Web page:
Melissa* came in to Clarity Testing Clinic with symptoms of Chlamydia—unusual vaginal discharge, burning with urination and abnormal bleeding. She wasn’t too surprised when her test result for Chlamydia was positive; her symptoms attested to it and she had recently had unprotected sex with a new partner. What she was surprised about was the fact that this new partner tested negative. After her positive test, she dutifully encouraged him to be tested and treated at his local testing center. He was treated for Chlamydia based on his sexual contact to her, but his Chlamydia test was negative.
“How can this be the case?” she asked. “He is the only partner I have had in the past year. My Chlamydia had to have come from him,” she reasoned.
We asked, “Did you receive oral sex from this new partner?” She answered, “Yes.” “Was he tested in his throat for Chlamydia?” “No, only his urine,” she answered.
A look of surprise washed over her face, when she realized that this new partner may have had Chlamydia in his throat when he performed oral sex on her, and he wasn’t tested in that site for Chlamydia.
Melissa asked, “Do you mean it is possible that he only has Chlamydia in his throat, but was only tested in his genital area through his urine?”
“Yes, it is completely possible, and in your situation, most likely the case,” we informed her. “Having every area tested that is at risk for an infection is essential,” we were sure to add.
What are some “take-aways” from Melissa’s experience?
- There is widespread thinking in today’s sex landscape that oral sex is safe. Of course, it may be safe in preventing pregnancy, but not so in the risk for STIs.
- Most STIs can be given or received through oral sex: HIV, syphilis, gonorrhea, chlamydia, hpv, hepatitis A and herpes.
- If you engage in giving and receiving oral sex, having yours and your partner’s throat tested for gonorrhea and chlamydia is recommended.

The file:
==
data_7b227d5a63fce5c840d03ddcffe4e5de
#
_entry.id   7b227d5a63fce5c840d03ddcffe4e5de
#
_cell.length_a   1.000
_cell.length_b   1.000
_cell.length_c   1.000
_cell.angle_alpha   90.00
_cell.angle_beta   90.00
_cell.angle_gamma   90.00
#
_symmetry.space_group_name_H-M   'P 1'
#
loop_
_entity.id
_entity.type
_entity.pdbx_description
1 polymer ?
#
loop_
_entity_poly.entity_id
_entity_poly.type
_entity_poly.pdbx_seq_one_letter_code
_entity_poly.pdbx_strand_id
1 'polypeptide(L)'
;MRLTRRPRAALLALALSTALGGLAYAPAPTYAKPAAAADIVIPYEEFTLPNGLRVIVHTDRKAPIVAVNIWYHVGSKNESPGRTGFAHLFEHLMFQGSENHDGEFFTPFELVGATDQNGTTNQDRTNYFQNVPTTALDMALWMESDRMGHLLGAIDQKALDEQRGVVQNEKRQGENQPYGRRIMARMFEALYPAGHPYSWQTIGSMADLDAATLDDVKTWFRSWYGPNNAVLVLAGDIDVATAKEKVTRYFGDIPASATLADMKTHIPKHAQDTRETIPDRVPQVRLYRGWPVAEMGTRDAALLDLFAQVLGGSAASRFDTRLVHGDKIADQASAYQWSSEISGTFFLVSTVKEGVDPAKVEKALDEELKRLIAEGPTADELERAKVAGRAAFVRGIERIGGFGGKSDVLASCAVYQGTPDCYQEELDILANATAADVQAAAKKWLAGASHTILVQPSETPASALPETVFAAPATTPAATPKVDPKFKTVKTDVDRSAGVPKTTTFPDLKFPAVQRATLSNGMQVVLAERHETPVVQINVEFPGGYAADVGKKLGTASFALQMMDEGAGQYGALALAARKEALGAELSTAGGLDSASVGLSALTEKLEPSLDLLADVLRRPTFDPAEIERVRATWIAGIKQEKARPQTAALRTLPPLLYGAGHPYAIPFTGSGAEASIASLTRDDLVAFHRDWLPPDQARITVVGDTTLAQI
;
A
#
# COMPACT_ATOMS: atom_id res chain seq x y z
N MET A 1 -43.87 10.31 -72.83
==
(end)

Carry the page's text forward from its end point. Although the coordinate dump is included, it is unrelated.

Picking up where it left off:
- Unprotected oral sex is the norm. The mindset of many is that this activity is safe. This particular patient acknowledged that condoms were never used in her oral sex encounters.
- Even so, it is still uncertain how effective condoms are in preventing STIs during oral sex, as there have been very few studies that show efficacy rates. Condoms may reduce the risk of an infection, but aren’t guaranteed to eliminate the risk. Choosing to abstain from sexual activity—including oral sex– until one is in a long-term, mutually faithful relationship (such as marriage) with an uninfected partner is the safest way to avoid sexually transmitted infections.
Clarity Testing Clinic specializes in the testing and treatment of STIs. In addition to excellent medical care, our medical professionals provide a listening ear and positive guidance to those in need of STI testing and treatment. Patients are made aware of the possibilities available to them and helped to find a path that doesn’t lead back to the testing clinic. Make an appointment today by visiting our Appointment Page or calling 812-418-3230.
*A fictitious patient who represents a common scenario at Clarity Testing Clinic.